True Lithuania

Economy of Lithuania

The average Lithuanian is richer than 83% people in the world. He or she earns more than an average person in every nation of Africa, Latin America and most of the countries in Asia. However, Lithuania is lagging behind countries like those of Western Europe, the United States, Canada, Japan or Australia.

Countries richer than Lithuania (GNP per capita 2013) are green in this map while those poorer than Lithuania are red. ©Augustinas Žemaitis.

Among the member-states of the European Union and NATO Lithuania is one of the poorer countries. But it is richer than or on par with other Eastern European members of the said international organizations with the exception of the Czech Republic, Slovakia, and Slovenia.

Lithuania is a post-industrial society with some two-thirds of the population working in the service sector. The society is relatively egalitarian with healthcare, primary and secondary education being funded by the state. Undergraduate, graduate, and postgraduate education is also state-funded for the better students.

However, corruption is a major problem in the healthcare sector as many doctors expect bribes to be paid to them by patients so that they would receive preferential treatment. Corruption is rampant in other sections of the society as well, especially traffic police and government purchases (e.g. road construction for taxpayers' money). These practices are largely a legacy of the Soviet regime. However, Transparency International places Lithuania at some 50th place of 182 countries in its Corruption Perception Index (the higher the place - the less corruption there is), ahead of all states formerly behind the Iron Curtain save for Estonia and Poland (but far behind the West, Japan or Australia).

The largest employer in Lithuania is the MAXIMA group that owns a chain of retail shops well visible in Lithuania as well as Latvia, Estonia, and Bulgaria. This is the largest company in Lithuania and its owner Nerijus Numavičius is the country‘s richest person. Just like many Lithuanian businesses MAXIMA is primarily owned by a single person (or a single family) rather than being a publically traded company.

Largest industries in Lithuania are oil refinement (Mažeikių Nafta in Mažeikiai; 36,2% of total 2011 exports) and fertilizer manufacturing (Lifosa in Kėdainiai and Achema in Jonava; 8,9% of exports). Processed and unprocessed food amount for 16,9% of exports. Traditionally strong clothing industry has been hit by outsourcing to Asia.

The agricultural sector now employs only some 12 percent of the population but they are good at lobbying. Therefore the government generally subsidizes agriculture. The European Union adds to this although the European Union subsidies are significantly lower than for farmers in countries like France. Typically Lithuanian farmers grow grain, pigs, chicken, and cows. The "traditional agriculture" where a family owns a single cow, a single pig and some pastures (rather than combining land to form a large business) is declining but still well entrenched in the Lithuanian countryside. Village tourism offers a new opportunity for Lithuanian farmers and tourists alike.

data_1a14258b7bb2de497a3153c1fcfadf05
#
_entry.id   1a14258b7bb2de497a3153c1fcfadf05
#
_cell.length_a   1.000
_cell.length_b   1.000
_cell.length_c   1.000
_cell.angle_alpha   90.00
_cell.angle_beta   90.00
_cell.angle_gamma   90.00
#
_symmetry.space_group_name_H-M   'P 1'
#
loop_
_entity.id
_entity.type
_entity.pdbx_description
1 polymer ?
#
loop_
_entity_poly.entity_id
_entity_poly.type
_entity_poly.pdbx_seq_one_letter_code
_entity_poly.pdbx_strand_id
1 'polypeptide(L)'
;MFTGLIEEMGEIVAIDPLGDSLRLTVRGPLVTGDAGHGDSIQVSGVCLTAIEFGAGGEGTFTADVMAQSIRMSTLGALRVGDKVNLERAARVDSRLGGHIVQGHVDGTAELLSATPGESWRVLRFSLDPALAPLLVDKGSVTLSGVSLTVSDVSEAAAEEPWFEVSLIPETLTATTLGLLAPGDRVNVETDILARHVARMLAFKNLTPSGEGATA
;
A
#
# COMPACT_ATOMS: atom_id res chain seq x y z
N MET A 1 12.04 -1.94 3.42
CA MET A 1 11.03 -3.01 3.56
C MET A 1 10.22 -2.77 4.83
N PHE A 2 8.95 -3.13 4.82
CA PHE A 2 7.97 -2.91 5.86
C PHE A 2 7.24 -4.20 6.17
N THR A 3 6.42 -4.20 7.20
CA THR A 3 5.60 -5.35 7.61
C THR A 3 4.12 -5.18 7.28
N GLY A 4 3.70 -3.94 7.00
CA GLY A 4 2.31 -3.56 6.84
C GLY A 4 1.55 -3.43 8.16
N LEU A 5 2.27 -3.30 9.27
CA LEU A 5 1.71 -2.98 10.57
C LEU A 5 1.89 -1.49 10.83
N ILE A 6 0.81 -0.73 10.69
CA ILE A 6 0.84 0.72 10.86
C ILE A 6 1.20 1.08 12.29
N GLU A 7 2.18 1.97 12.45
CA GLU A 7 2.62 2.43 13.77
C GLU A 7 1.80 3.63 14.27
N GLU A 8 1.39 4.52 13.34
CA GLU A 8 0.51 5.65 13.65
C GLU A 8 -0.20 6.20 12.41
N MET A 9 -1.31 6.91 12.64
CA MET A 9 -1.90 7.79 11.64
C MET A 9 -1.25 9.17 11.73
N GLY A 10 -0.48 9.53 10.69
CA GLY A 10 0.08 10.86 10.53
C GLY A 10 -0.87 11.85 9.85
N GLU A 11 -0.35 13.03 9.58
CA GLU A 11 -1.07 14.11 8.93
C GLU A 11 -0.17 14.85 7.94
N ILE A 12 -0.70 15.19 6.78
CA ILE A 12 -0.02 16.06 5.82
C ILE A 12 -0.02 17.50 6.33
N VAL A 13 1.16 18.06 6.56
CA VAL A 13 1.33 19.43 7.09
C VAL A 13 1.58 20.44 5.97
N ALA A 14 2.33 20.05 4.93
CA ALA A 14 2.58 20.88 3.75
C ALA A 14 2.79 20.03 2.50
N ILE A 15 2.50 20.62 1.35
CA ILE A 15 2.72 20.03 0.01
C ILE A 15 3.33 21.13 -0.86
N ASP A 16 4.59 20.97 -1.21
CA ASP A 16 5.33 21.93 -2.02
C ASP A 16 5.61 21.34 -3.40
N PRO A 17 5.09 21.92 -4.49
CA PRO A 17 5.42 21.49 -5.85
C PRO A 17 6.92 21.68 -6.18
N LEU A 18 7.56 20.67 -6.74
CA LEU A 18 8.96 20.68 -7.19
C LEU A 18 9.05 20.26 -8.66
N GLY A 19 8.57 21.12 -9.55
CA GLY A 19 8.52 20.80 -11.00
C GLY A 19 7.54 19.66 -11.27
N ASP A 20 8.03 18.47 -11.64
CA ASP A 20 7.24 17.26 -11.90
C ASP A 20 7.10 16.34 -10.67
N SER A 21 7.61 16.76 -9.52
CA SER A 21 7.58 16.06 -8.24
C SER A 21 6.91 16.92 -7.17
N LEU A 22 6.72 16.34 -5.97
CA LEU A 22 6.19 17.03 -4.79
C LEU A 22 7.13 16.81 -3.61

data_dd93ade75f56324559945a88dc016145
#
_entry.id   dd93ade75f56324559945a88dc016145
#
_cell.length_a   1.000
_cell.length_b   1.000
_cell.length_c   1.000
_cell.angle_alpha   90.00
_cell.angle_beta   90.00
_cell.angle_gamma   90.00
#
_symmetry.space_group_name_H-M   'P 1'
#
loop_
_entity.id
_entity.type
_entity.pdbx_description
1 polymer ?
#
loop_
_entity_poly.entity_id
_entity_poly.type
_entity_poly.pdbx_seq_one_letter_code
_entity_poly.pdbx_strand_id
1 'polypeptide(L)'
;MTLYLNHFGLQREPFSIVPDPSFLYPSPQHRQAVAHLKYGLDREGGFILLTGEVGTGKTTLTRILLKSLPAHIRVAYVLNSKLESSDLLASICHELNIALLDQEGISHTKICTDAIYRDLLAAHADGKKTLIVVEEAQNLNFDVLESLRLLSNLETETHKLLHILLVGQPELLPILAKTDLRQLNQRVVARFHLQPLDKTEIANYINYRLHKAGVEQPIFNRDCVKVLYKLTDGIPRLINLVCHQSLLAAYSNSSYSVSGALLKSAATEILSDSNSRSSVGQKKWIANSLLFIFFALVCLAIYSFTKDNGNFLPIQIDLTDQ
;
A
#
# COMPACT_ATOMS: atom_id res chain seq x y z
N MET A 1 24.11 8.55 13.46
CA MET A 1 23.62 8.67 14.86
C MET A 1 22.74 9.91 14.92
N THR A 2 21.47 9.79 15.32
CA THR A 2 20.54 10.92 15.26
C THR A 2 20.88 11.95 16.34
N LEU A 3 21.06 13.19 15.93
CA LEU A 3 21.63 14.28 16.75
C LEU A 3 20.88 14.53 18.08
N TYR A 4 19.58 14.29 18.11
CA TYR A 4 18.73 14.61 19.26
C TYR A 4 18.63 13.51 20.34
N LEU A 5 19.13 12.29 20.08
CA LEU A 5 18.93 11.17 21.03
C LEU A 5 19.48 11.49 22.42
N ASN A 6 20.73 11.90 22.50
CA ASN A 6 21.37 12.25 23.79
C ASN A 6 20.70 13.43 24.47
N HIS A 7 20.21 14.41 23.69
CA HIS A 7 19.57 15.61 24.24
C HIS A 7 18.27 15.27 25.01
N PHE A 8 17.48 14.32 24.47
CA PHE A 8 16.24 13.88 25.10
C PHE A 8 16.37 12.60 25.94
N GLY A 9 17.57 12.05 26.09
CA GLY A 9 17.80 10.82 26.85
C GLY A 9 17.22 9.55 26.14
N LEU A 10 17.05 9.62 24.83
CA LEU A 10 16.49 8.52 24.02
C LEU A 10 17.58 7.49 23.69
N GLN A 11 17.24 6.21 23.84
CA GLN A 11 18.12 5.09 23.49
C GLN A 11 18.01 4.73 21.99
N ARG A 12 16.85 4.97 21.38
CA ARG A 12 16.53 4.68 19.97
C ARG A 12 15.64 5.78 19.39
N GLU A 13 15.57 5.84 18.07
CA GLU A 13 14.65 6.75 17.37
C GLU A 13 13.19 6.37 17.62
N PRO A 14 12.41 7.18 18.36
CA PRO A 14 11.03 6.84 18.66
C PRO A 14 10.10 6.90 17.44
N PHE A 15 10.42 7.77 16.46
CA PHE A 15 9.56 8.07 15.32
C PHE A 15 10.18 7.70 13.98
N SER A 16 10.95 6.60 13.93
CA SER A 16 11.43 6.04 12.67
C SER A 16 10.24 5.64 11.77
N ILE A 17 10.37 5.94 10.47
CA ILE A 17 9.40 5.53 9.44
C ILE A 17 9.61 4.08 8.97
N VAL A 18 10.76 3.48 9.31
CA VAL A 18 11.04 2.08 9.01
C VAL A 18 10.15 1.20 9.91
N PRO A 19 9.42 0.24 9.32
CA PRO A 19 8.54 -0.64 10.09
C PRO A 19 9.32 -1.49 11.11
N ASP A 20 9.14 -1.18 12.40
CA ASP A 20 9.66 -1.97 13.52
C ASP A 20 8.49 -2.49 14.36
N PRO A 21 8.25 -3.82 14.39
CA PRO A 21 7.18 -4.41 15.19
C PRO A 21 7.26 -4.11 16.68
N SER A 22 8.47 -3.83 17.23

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Taxes in Lithuania

29% of GNP are redistributed in Lithuania through taxes (European Union average is 38%). While there are many different taxes in Lithuania only a few behemoth taxes brings in the state the most income.

Some 2/5 of Lithuania's state budget is collected as Value Added Tax. The rate is 21% and whenever you buy something in Lithuania this is added to the price (there is a mechanism of VAT return if the same thing is resold several times so that VAT is typically paid only once).

1/5 of the national budget is collected in personal income tax. This is deceiving however as much of income taxation goes to other budgets (municipal and social), some of it even formally considered to be other taxes. The true burden is big: every employer has to pay the state almost as much money as it pays the employees (i.e. 40%-50% actual income tax). While nominally a flat rate the income tax is actually progressive as the untaxed portion gradually decreases as the salary increases.

Company income tax (known as Profit tax) is 15%, with additional 20% on most dividends paid to natural persons (meaning 33% effective tax rate on dividends).

Excise duties make the third largest income for the state (1/5). Fuels, electricity, tobacco and alcohol are additionally taxed this way. The European Union typically requires high excise duties so Lithuania was forced to increase them. For this reason, car fuel in Lithuania is nearly double as expensive as in the USA where there is no excise.

The Real Estate tax is paid only by companies and owners of real estate deemed expensive (0,3% to 3% of value annually). Land tax is paid by every owner(0,01%-4%). Municipalities decide the actual percentage but the "value" here is the official value which may be lower than the market value. There are no other property taxes.

There is no inheritance tax for the close-of-kin.

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